Antoine River

The Antoine River rises from a confluence of streams in the Ouachita Mountains of Pike County, just west of Amity (Clark County). From there, it flows southeast, forming part of the boundary between Pike and Clark counties, until it empties into the Little Missouri River near the town of Okolona (Clark County). Some sources call the waterway Antoine Creek. It is one of the shorter rivers in Arkansas, with a total length of thirty-five miles, all of which lie within the state.

The area along the river has been the site of human habitation since approximately 10,000 BC. During the historic period, the Caddo Indians controlled this region of southwest Arkansas. French explorers and trappers likely gave the river its name—“Antoine” is a common French masculine name. The town of Antoine (Pike County) likely takes its name from the river, though some sources have the town named after a man known only by that name.

There was apparently a bridge over the Antoine River by 1836. Though some early white settlers did grow cotton and other crops on the lower reaches of the river, the river never provided a major transportation corridor, and the area around the river remained rather sparsely settled until the arrival of the timber industry and the railroad in the late nineteenth and early twentieth centuries. The Missouri Pacific worked on building their railroad along the west side of the river until 1905, when a rock slide that killed nine workers led the company to rebuild the route along the east side. This line paralleled much of the river until it reached Pike Junction (Clark County).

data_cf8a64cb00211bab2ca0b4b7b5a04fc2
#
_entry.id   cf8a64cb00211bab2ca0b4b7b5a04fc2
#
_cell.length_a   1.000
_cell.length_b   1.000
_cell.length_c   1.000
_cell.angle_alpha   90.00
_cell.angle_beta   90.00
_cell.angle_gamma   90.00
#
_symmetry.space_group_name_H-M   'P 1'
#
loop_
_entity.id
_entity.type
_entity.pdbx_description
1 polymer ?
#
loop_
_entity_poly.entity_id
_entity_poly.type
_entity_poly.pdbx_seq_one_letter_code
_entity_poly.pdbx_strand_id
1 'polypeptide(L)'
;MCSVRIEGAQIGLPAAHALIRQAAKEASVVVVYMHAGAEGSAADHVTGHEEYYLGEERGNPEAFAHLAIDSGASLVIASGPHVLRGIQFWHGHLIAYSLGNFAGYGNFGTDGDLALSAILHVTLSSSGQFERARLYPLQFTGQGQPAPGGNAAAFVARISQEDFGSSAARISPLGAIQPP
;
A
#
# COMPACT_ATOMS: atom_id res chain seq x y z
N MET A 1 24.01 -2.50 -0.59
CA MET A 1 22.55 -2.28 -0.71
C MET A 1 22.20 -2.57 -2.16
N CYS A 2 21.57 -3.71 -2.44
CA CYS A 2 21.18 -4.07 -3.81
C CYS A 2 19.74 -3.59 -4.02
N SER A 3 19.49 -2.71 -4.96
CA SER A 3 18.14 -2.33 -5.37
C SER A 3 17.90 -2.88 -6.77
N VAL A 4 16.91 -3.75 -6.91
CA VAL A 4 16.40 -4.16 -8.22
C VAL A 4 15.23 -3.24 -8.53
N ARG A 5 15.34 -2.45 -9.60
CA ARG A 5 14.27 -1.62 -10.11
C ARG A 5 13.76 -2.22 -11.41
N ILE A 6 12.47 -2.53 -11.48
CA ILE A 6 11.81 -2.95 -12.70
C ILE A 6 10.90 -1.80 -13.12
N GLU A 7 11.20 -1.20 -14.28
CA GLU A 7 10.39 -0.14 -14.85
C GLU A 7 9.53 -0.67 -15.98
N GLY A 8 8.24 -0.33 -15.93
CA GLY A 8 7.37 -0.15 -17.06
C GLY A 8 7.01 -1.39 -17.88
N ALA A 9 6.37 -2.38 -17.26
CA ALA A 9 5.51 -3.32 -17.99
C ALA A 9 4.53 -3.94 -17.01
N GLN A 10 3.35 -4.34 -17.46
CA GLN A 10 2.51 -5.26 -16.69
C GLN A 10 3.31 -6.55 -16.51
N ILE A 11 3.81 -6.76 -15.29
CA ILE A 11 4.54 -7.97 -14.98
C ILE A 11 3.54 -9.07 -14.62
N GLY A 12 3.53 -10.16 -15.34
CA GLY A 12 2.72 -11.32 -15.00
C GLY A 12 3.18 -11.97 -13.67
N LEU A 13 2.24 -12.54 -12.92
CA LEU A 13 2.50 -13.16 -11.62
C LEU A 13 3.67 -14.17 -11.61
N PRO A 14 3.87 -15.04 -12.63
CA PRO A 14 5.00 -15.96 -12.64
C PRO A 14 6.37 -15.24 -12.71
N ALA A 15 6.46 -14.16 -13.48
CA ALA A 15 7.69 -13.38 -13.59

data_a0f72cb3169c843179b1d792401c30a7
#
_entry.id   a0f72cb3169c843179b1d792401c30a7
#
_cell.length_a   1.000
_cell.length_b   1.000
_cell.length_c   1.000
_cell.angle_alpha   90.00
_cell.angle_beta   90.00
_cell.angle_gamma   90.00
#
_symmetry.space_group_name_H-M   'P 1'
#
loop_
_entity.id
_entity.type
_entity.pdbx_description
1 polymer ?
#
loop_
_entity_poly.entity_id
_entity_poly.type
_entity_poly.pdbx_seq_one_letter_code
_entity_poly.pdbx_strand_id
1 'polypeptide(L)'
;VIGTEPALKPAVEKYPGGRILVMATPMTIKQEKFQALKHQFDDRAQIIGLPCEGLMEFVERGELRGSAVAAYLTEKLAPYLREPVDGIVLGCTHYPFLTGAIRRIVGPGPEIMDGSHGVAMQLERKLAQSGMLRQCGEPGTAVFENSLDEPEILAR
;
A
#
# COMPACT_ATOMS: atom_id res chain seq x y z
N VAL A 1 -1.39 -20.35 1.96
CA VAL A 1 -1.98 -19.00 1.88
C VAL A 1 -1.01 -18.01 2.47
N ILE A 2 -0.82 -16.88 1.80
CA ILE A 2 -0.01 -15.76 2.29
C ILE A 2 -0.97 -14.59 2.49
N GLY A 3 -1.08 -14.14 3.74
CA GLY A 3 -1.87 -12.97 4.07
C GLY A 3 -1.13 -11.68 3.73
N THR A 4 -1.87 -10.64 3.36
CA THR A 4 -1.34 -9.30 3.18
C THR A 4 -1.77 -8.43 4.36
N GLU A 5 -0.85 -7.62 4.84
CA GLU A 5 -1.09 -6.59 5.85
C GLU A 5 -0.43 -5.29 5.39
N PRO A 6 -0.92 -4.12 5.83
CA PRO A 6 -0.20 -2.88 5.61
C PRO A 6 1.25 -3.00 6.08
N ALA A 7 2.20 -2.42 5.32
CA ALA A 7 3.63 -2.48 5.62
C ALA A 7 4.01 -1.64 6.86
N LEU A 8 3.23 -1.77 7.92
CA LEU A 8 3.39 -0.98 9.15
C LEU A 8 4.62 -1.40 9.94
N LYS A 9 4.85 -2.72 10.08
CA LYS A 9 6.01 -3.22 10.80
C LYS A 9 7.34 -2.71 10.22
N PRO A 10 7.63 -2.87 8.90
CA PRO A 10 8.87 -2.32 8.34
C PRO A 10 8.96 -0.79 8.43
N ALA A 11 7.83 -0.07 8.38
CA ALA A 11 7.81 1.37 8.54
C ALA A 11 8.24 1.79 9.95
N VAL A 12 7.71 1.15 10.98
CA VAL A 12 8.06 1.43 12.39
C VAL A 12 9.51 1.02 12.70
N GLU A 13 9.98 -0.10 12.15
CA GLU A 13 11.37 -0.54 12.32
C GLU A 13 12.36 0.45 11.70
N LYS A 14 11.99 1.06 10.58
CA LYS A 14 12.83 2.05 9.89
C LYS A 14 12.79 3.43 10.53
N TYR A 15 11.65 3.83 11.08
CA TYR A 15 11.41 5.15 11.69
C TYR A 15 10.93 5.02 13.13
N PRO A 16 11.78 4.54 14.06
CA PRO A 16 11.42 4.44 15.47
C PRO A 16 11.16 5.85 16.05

In 1907, the Arkadelphia Lumber Company moved to a site near the Antoine River; this eventually became the town of Graysonia (Clark County), which for several years was home to one of the largest mills in the South. However, the “cut and run” practices of the lumber companies that operated along the river soon led to the decline of Graysonia and other mill towns.

Unlike other waterways in this region of Arkansas—such as the Cossatot, Little Missouri, Caddo, and Ouachita rivers—the Antoine River has not been dammed. This is likely because impounding the short river would not provide much flood control. Though the river is not as popular among canoeists as others in the region, it is well known for bluegill, catfish, crappie, and bass fishing.

For additional information:
Early History of Pike County, Arkansas: The First Hundred Years
. Murfreesboro, AR: Pike County Archives and History Society, 1989.

Richter, Wendy, ed. Clark County, Arkansas: Past and Present. Arkadelphia, AR: Clark County Historical Association, 1992.

Staff of the CALS Encyclopedia of Arkansas


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